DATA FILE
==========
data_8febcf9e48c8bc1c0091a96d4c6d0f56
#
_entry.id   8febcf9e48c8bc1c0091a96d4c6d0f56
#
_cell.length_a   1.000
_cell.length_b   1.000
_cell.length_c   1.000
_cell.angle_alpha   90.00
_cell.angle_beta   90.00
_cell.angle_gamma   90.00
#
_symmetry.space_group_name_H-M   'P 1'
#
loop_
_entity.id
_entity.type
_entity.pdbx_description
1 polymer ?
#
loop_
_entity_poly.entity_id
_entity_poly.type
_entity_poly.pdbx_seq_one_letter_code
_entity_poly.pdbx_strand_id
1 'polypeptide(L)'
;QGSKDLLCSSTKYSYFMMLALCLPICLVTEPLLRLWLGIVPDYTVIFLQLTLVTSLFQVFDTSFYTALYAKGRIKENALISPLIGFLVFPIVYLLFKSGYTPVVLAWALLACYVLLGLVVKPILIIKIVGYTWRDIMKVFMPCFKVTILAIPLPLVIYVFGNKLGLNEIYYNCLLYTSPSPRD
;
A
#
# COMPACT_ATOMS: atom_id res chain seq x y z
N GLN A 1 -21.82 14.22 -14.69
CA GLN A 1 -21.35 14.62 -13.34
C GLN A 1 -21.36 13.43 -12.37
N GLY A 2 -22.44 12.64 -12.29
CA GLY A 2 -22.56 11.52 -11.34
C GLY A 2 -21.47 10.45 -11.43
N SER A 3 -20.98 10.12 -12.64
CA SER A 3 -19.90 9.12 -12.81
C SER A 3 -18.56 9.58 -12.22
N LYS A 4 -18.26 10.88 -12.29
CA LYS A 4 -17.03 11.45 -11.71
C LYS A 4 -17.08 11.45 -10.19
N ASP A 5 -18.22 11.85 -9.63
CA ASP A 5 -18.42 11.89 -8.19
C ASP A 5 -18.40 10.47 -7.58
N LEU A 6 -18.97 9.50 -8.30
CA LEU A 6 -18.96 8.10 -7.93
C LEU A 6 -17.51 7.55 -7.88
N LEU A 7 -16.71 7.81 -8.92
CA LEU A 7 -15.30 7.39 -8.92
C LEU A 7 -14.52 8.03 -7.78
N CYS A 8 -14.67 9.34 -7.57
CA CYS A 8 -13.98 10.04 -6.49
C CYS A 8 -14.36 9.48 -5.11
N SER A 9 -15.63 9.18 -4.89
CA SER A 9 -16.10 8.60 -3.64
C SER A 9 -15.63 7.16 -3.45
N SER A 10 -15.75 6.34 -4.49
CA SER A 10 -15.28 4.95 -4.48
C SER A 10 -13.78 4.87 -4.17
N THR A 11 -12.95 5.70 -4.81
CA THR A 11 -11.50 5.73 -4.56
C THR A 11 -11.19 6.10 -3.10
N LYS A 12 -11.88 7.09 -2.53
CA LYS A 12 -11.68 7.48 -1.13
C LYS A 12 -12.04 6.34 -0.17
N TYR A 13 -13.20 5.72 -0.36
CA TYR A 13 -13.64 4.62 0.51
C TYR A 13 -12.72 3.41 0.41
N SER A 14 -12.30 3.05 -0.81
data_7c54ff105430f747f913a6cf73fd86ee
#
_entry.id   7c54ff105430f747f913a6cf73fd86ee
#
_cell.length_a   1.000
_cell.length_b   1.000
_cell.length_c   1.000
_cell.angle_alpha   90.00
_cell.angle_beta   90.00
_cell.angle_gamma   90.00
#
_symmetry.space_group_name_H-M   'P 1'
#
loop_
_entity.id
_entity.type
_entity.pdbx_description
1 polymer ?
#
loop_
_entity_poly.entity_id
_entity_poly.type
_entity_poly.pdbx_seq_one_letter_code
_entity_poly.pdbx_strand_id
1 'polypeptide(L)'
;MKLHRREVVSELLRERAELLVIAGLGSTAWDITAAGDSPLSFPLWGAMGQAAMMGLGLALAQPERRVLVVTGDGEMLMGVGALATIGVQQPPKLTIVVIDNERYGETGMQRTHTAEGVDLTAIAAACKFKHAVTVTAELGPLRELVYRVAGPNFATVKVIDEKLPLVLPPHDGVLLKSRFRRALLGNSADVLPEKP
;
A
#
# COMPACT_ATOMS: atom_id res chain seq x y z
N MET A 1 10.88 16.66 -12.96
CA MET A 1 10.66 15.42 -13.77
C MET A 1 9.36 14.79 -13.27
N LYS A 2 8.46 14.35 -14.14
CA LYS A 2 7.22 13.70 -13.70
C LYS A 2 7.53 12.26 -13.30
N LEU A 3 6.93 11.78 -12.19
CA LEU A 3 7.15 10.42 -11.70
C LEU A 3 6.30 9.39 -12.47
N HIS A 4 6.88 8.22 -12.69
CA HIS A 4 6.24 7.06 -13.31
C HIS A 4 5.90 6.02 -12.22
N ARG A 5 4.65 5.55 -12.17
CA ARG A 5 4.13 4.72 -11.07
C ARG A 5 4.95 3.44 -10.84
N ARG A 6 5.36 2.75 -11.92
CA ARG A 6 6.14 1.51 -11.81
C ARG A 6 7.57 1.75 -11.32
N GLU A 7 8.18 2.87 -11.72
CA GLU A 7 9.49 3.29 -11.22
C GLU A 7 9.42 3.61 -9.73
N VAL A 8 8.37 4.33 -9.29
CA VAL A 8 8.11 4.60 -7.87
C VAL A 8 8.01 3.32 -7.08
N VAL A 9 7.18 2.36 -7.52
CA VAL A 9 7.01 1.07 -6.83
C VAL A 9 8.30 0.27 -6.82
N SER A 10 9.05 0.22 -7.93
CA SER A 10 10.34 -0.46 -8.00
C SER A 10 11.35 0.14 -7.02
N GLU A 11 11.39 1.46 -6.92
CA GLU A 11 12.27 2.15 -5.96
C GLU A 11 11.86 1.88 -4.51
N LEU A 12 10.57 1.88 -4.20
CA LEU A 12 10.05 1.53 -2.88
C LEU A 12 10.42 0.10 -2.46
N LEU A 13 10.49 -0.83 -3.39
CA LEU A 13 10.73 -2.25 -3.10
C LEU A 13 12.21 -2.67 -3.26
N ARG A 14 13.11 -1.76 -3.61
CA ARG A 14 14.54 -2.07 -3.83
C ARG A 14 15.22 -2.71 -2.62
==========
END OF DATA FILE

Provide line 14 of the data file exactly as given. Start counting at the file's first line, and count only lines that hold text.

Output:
loop_